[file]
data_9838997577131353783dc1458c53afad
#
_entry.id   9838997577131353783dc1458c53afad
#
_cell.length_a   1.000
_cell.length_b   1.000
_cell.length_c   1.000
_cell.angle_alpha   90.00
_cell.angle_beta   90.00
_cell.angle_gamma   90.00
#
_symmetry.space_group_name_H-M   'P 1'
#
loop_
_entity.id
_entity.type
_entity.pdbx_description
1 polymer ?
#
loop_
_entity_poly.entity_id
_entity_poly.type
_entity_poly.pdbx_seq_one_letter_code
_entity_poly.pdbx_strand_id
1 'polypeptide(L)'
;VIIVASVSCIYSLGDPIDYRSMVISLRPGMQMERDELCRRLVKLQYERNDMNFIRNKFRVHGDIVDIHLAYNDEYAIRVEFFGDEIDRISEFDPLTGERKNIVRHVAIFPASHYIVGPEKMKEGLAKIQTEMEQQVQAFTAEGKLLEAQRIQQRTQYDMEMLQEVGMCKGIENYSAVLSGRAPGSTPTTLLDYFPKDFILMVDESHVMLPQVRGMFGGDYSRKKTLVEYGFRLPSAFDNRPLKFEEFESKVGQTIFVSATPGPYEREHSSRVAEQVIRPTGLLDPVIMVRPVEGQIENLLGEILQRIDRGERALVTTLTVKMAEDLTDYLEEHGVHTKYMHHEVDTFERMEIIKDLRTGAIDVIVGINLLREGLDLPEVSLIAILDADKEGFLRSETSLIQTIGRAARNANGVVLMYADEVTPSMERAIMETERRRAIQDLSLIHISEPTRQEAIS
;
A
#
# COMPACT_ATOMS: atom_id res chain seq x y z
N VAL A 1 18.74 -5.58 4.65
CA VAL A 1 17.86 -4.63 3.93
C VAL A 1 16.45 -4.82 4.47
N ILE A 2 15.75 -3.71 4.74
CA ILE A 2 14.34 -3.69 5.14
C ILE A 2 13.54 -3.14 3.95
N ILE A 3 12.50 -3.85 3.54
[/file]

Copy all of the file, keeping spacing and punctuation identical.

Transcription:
data_9838997577131353783dc1458c53afad
#
_entry.id   9838997577131353783dc1458c53afad
#
_cell.length_a   1.000
_cell.length_b   1.000
_cell.length_c   1.000
_cell.angle_alpha   90.00
_cell.angle_beta   90.00
_cell.angle_gamma   90.00
#
_symmetry.space_group_name_H-M   'P 1'
#
loop_
_entity.id
_entity.type
_entity.pdbx_description
1 polymer ?
#
loop_
_entity_poly.entity_id
_entity_poly.type
_entity_poly.pdbx_seq_one_letter_code
_entity_poly.pdbx_strand_id
1 'polypeptide(L)'
;VIIVASVSCIYSLGDPIDYRSMVISLRPGMQMERDELCRRLVKLQYERNDMNFIRNKFRVHGDIVDIHLAYNDEYAIRVEFFGDEIDRISEFDPLTGERKNIVRHVAIFPASHYIVGPEKMKEGLAKIQTEMEQQVQAFTAEGKLLEAQRIQQRTQYDMEMLQEVGMCKGIENYSAVLSGRAPGSTPTTLLDYFPKDFILMVDESHVMLPQVRGMFGGDYSRKKTLVEYGFRLPSAFDNRPLKFEEFESKVGQTIFVSATPGPYEREHSSRVAEQVIRPTGLLDPVIMVRPVEGQIENLLGEILQRIDRGERALVTTLTVKMAEDLTDYLEEHGVHTKYMHHEVDTFERMEIIKDLRTGAIDVIVGINLLREGLDLPEVSLIAILDADKEGFLRSETSLIQTIGRAARNANGVVLMYADEVTPSMERAIMETERRRAIQDLSLIHISEPTRQEAIS
;
A
#
# COMPACT_ATOMS: atom_id res chain seq x y z
N VAL A 1 18.74 -5.58 4.65
CA VAL A 1 17.86 -4.63 3.93
C VAL A 1 16.45 -4.82 4.47
N ILE A 2 15.75 -3.71 4.74
CA ILE A 2 14.34 -3.69 5.14
C ILE A 2 13.54 -3.14 3.95
N ILE A 3 12.50 -3.85 3.54